Why wigs? That’s pretty much what the characters in this film amount too in separating themselves from each other. There’s already a dozen articles online from various sources about how much of how the females are treated in this film, but let’s face the facts: both men and women in this film are pretty characterless. Whether it’s the villains who are distinguishable because they have accents or are silent drones such as the I, Robot-esque robots from the bomb-on-a-train hijacking scene. The girls in this film are not divided by personality but by their hair-cut. My least favourite of these girls is the main one: Babydoll. The unending close-ups of her face and her overall plasticity make her character robotic and lacking in a personality. Doll-like might have been what they were going for, but it translates all too literally. The story explicitly states she is 20 years-old, but I really get some serious pedo-bait vibes from her. It’s PG-13 though, so nothing overly sexual happens unless corsets and upskirt shots during the action scenes tickle your fancy. If your sadomasochism is your game, these girls don’t even get bruised. I smell a film that was chopped up to get a PG-13 rating. I wonder if the level of gore in films like 300 and Watchmen had anything to do with that?

Babydoll gets a visit from Pedobear
Tough luck bear! She’s 20!

The actors in this film are still thankfully more competent then let’s say…Corey Yuen’s DOA. The action scenes are silly steampunk infused malarkey but I’m still not a fan of how Snyder handles them. His scenes are large and fantastical but when you overlay physical characters (whether it’s Babydoll in Sucker Punch or Leonidas in 300) in these green screen arenas. If I can’t feel that a character is really there, how can I myself as a viewer feel like I’m there with them? Perhaps these scenes work better in a fully-animated works like that owl film which will not be named here. Unless someone wants to send me a copy of that, I’m not going to be watching it anytime soon. For a contrast of how these computer-boosted fights look to real-scene locations, look no further then the credit sequence involving a cover Roxy Music’s “Love is the Drug“. It’s more cinematic than anything in the story…it’s more steamy too if you were looking for that!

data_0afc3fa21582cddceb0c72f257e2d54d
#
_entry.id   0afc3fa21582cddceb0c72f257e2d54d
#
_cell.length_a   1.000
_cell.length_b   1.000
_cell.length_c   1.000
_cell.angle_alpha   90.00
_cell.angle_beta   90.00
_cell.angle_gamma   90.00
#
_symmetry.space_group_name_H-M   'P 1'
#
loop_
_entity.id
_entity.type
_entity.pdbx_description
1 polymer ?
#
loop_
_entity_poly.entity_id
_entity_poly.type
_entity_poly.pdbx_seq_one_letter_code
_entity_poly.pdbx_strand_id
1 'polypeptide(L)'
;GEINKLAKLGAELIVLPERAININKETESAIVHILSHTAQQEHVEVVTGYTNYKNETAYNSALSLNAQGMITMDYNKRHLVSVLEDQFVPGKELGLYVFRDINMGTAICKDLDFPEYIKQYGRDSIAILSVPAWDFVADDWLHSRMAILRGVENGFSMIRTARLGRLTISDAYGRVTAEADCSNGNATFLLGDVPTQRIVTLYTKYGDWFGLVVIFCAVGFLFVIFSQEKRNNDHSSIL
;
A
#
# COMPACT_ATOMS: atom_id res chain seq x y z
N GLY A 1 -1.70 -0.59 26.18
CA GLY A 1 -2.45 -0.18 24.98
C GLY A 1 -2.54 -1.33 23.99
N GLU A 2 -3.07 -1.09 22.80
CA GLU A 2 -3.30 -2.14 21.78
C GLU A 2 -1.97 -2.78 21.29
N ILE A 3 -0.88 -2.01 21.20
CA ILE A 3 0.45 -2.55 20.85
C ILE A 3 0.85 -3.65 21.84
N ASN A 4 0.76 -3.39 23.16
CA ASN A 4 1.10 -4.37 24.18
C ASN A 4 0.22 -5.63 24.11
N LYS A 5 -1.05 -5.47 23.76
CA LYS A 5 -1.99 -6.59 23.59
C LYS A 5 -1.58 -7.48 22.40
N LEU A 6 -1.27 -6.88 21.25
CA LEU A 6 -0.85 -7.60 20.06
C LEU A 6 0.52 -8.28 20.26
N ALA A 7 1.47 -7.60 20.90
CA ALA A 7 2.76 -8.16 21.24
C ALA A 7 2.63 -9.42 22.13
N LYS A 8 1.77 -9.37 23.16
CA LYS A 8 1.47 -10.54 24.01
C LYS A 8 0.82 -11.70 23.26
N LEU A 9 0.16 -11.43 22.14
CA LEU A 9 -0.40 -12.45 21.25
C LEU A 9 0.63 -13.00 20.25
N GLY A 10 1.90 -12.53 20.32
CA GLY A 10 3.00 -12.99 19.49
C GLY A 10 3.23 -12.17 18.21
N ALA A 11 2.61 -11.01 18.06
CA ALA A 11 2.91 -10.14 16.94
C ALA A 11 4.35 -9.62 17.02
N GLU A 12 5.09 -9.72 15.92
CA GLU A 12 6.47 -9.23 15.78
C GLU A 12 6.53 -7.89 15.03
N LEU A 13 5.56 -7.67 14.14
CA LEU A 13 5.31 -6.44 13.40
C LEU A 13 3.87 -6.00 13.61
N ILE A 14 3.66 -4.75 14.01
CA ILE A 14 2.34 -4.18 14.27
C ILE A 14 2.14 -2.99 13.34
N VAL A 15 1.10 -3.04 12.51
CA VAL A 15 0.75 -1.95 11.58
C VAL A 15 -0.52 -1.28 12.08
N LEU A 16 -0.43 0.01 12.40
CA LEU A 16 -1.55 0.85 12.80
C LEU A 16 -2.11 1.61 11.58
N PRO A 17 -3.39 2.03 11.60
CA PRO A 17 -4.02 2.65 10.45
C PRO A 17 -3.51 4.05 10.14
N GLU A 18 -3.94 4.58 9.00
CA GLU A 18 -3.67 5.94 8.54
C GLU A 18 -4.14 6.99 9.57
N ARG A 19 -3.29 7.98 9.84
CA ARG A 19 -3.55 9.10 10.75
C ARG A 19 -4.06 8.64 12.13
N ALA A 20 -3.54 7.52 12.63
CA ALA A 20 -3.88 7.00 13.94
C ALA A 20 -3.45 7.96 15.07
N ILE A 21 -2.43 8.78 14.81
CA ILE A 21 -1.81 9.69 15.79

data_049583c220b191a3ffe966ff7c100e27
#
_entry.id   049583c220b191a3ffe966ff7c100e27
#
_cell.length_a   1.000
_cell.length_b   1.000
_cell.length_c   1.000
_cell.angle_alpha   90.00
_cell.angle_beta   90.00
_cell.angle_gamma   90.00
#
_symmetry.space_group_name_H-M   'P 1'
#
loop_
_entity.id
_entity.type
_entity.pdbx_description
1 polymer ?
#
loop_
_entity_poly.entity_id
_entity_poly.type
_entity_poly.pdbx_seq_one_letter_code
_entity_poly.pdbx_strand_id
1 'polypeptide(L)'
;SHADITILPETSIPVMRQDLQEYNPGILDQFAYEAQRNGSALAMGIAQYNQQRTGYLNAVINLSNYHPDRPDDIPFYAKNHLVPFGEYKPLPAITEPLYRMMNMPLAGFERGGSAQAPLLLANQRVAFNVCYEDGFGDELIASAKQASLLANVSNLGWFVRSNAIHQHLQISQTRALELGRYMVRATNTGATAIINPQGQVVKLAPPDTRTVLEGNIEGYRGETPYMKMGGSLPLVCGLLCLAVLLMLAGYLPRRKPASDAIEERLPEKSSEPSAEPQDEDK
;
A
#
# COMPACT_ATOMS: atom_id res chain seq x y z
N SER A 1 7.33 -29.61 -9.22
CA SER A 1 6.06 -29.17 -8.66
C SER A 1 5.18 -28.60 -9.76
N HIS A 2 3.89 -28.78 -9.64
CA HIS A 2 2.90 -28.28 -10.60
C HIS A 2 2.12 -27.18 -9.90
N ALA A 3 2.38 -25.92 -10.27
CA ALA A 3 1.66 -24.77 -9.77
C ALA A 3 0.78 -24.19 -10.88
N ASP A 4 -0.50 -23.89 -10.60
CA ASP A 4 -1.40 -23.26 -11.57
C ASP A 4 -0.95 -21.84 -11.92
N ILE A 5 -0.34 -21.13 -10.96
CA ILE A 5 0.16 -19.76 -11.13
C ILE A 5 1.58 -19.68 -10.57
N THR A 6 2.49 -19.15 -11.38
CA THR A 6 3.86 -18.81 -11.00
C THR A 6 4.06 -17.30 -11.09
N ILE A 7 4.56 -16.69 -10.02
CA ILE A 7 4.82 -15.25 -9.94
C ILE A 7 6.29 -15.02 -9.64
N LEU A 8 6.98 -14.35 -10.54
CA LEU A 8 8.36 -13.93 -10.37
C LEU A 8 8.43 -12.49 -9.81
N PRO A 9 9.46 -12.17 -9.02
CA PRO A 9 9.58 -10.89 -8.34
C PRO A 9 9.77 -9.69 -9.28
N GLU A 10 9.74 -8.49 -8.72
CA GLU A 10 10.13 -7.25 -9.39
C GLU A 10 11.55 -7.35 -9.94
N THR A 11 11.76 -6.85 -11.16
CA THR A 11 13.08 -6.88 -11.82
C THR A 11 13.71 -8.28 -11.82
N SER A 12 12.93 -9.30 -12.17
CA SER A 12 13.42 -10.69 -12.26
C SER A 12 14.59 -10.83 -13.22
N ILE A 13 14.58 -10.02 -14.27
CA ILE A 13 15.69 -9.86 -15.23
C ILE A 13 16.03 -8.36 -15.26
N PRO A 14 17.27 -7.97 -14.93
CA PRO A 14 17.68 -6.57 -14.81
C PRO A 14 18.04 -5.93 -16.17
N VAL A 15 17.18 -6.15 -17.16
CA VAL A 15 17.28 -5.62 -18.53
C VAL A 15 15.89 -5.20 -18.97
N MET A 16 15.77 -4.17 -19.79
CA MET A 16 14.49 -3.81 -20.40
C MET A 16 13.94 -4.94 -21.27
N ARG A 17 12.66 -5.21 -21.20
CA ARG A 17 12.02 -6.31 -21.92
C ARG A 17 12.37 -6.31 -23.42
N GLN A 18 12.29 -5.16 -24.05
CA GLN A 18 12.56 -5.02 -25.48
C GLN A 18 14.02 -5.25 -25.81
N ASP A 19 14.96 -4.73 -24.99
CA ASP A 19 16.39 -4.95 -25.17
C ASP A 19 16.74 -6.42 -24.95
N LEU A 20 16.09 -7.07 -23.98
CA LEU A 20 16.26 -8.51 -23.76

If you a fan of the film, both the image and sound quality on the American blu-ray which is what’s expected for a film this new. The “Extended Cut” should not be confused with a “Director’s Cut”. It involves slightly extended action sequences and an added dance scene. No extra story details are hidden within to flesh out the film. The bonus features are a joke. There are four animated blips to expand on the fantasy sequences. Their narrations feel like they should be in the latest Mortal Kombat game while they only raise further questions for me. Do these scenes that are dreamed up by Babydoll need back-stories? Are they even happening? Does anyone care?! Bah! Even more of a joke is the information involving the soundtrack which ends with Zack Snyder announcing that yes! Even he himself drives around in his car listening to the soundtrack involving Bjork’s “Army of Me” as well as the covers of “Sweet Dreams” and “Where is my Mind?”. Since there is a unique choice of covers for the film, it’s a mighty shame there’s no information of why these songs were chosen. In short: it’s an ad for the soundtrack.